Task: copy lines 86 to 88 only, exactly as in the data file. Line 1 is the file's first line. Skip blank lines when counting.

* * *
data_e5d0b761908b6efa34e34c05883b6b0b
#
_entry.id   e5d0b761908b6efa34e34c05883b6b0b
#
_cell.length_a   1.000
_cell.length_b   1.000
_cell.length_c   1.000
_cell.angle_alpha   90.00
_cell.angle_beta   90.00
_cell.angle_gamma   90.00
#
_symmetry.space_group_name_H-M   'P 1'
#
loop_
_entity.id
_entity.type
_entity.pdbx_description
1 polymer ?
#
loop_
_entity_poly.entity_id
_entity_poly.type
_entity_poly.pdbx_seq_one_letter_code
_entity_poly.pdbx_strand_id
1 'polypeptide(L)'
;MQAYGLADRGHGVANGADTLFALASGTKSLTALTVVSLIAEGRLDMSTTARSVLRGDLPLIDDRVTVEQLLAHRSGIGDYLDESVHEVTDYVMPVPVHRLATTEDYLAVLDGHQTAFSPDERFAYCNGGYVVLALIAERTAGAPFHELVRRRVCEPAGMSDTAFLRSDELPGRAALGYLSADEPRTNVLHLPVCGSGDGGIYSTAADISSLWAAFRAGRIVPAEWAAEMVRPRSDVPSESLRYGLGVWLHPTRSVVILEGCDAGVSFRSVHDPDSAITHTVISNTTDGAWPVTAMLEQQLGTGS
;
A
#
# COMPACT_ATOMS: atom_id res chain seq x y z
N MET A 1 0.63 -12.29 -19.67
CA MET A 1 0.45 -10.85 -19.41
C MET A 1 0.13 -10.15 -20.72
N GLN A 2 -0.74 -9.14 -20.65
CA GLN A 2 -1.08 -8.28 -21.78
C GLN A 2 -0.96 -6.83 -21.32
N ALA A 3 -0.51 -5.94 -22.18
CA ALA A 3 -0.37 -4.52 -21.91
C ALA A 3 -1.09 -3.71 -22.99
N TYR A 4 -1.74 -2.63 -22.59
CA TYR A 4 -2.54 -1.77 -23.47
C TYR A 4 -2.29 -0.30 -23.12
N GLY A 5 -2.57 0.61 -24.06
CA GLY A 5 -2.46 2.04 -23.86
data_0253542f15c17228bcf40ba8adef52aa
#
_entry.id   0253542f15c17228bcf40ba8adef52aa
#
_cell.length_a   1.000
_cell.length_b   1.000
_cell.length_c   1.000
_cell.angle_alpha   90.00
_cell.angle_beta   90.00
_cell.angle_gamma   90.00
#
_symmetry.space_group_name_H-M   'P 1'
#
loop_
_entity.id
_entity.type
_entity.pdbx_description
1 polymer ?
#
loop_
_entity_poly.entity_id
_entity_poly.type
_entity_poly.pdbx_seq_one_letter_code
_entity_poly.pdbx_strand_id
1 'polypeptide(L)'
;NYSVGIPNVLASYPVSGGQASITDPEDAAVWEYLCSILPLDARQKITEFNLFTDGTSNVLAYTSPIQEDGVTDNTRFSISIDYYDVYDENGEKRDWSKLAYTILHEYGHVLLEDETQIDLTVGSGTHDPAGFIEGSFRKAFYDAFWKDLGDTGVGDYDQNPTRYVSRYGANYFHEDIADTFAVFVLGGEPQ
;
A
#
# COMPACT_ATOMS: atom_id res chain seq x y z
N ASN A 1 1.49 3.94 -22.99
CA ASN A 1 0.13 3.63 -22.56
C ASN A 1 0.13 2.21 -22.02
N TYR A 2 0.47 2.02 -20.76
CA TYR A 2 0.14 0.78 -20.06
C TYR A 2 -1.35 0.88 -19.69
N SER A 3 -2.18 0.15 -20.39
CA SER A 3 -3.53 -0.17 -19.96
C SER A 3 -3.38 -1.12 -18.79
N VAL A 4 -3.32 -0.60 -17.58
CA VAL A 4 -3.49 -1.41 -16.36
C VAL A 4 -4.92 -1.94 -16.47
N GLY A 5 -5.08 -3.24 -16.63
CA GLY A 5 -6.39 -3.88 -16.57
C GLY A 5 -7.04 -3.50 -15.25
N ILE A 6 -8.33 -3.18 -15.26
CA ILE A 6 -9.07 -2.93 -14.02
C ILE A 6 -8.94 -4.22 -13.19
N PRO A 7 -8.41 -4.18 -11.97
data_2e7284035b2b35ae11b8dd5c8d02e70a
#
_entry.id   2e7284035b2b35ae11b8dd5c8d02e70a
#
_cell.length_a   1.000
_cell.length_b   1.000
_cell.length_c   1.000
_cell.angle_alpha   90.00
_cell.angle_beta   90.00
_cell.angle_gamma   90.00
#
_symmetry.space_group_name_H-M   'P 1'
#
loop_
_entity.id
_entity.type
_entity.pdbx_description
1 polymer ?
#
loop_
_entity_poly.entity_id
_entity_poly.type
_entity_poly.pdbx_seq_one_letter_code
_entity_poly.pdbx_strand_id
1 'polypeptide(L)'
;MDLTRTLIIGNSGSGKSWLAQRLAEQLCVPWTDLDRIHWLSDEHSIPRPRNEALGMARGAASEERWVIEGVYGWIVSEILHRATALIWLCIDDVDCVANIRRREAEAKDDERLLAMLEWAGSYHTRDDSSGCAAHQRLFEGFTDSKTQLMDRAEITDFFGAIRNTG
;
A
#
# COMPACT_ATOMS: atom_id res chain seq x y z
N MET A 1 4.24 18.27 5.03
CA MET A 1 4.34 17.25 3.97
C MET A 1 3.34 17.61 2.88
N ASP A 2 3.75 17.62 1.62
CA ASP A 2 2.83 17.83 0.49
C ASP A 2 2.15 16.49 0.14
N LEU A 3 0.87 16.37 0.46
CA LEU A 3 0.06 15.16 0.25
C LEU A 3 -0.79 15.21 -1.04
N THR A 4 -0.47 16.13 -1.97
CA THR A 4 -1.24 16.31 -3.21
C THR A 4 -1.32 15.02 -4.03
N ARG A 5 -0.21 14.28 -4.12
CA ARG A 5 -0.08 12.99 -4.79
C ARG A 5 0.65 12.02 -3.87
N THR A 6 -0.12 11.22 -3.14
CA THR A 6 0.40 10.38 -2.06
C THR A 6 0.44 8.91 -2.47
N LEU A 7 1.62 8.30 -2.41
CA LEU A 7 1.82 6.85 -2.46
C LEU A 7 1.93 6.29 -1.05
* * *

C VAL A 4 -4.92 -1.94 -16.47
N GLY A 5 -5.08 -3.24 -16.63
CA GLY A 5 -6.39 -3.88 -16.57